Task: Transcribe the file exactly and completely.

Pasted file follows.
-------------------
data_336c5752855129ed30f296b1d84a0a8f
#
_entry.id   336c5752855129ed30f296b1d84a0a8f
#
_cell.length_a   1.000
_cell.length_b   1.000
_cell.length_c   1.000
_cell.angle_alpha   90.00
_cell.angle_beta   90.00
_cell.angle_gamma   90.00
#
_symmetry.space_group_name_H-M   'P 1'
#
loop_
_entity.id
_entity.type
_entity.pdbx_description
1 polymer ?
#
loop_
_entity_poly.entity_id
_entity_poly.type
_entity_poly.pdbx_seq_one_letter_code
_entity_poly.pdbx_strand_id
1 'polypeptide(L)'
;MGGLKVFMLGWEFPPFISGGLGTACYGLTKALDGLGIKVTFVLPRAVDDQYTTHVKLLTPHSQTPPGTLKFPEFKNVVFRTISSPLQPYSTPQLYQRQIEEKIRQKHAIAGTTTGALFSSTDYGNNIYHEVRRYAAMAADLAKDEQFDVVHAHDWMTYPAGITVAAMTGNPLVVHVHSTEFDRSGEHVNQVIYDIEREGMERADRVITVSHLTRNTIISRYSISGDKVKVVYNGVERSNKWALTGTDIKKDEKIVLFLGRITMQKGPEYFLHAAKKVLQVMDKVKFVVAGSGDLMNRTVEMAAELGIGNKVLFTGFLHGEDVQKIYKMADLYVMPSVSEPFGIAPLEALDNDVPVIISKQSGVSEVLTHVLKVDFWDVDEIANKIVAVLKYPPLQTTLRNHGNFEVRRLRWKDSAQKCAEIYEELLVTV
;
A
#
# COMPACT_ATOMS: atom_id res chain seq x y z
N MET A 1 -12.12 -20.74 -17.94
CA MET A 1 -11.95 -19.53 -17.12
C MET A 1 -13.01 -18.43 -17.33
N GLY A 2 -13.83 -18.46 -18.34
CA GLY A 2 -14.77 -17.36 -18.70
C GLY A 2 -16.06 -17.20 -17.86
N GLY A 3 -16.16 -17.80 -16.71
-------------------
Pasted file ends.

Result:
data_336c5752855129ed30f296b1d84a0a8f
#
_entry.id   336c5752855129ed30f296b1d84a0a8f
#
_cell.length_a   1.000
_cell.length_b   1.000
_cell.length_c   1.000
_cell.angle_alpha   90.00
_cell.angle_beta   90.00
_cell.angle_gamma   90.00
#
_symmetry.space_group_name_H-M   'P 1'
#
loop_
_entity.id
_entity.type
_entity.pdbx_description
1 polymer ?
#
loop_
_entity_poly.entity_id
_entity_poly.type
_entity_poly.pdbx_seq_one_letter_code
_entity_poly.pdbx_strand_id
1 'polypeptide(L)'
;MGGLKVFMLGWEFPPFISGGLGTACYGLTKALDGLGIKVTFVLPRAVDDQYTTHVKLLTPHSQTPPGTLKFPEFKNVVFRTISSPLQPYSTPQLYQRQIEEKIRQKHAIAGTTTGALFSSTDYGNNIYHEVRRYAAMAADLAKDEQFDVVHAHDWMTYPAGITVAAMTGNPLVVHVHSTEFDRSGEHVNQVIYDIEREGMERADRVITVSHLTRNTIISRYSISGDKVKVVYNGVERSNKWALTGTDIKKDEKIVLFLGRITMQKGPEYFLHAAKKVLQVMDKVKFVVAGSGDLMNRTVEMAAELGIGNKVLFTGFLHGEDVQKIYKMADLYVMPSVSEPFGIAPLEALDNDVPVIISKQSGVSEVLTHVLKVDFWDVDEIANKIVAVLKYPPLQTTLRNHGNFEVRRLRWKDSAQKCAEIYEELLVTV
;
A
#
# COMPACT_ATOMS: atom_id res chain seq x y z
N MET A 1 -12.12 -20.74 -17.94
CA MET A 1 -11.95 -19.53 -17.12
C MET A 1 -13.01 -18.43 -17.33
N GLY A 2 -13.83 -18.46 -18.34
CA GLY A 2 -14.77 -17.36 -18.70
C GLY A 2 -16.06 -17.20 -17.86
N GLY A 3 -16.16 -17.80 -16.71